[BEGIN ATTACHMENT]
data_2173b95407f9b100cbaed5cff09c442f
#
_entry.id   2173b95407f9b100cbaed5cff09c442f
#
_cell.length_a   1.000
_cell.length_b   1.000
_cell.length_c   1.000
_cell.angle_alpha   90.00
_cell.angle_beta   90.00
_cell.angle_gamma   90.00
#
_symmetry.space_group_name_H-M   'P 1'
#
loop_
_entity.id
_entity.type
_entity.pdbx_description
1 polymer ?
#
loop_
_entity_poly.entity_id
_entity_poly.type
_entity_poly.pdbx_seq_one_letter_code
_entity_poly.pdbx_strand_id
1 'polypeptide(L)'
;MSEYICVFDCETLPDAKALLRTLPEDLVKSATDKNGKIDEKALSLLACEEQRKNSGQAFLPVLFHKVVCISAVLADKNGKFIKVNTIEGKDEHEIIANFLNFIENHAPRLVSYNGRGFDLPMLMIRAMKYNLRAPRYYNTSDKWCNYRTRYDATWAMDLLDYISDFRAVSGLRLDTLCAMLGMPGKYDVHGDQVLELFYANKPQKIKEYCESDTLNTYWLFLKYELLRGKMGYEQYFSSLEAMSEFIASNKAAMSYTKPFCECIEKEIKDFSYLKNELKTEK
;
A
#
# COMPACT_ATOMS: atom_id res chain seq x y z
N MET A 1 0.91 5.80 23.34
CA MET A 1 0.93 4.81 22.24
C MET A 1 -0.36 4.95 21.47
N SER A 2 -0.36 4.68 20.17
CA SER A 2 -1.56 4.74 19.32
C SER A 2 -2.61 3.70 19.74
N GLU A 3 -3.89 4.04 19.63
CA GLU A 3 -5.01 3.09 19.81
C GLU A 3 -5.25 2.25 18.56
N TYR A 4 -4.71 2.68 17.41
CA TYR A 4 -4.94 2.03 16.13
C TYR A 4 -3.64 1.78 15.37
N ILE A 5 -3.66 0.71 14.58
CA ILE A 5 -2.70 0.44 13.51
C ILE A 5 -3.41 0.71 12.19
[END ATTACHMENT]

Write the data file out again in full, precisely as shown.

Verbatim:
data_2173b95407f9b100cbaed5cff09c442f
#
_entry.id   2173b95407f9b100cbaed5cff09c442f
#
_cell.length_a   1.000
_cell.length_b   1.000
_cell.length_c   1.000
_cell.angle_alpha   90.00
_cell.angle_beta   90.00
_cell.angle_gamma   90.00
#
_symmetry.space_group_name_H-M   'P 1'
#
loop_
_entity.id
_entity.type
_entity.pdbx_description
1 polymer ?
#
loop_
_entity_poly.entity_id
_entity_poly.type
_entity_poly.pdbx_seq_one_letter_code
_entity_poly.pdbx_strand_id
1 'polypeptide(L)'
;MSEYICVFDCETLPDAKALLRTLPEDLVKSATDKNGKIDEKALSLLACEEQRKNSGQAFLPVLFHKVVCISAVLADKNGKFIKVNTIEGKDEHEIIANFLNFIENHAPRLVSYNGRGFDLPMLMIRAMKYNLRAPRYYNTSDKWCNYRTRYDATWAMDLLDYISDFRAVSGLRLDTLCAMLGMPGKYDVHGDQVLELFYANKPQKIKEYCESDTLNTYWLFLKYELLRGKMGYEQYFSSLEAMSEFIASNKAAMSYTKPFCECIEKEIKDFSYLKNELKTEK
;
A
#
# COMPACT_ATOMS: atom_id res chain seq x y z
N MET A 1 0.91 5.80 23.34
CA MET A 1 0.93 4.81 22.24
C MET A 1 -0.36 4.95 21.47
N SER A 2 -0.36 4.68 20.17
CA SER A 2 -1.56 4.74 19.32
C SER A 2 -2.61 3.70 19.74
N GLU A 3 -3.89 4.04 19.63
CA GLU A 3 -5.01 3.09 19.81
C GLU A 3 -5.25 2.25 18.56
N TYR A 4 -4.71 2.68 17.41
CA TYR A 4 -4.94 2.03 16.13
C TYR A 4 -3.64 1.78 15.37
N ILE A 5 -3.66 0.71 14.58
CA ILE A 5 -2.70 0.44 13.51
C ILE A 5 -3.41 0.71 12.19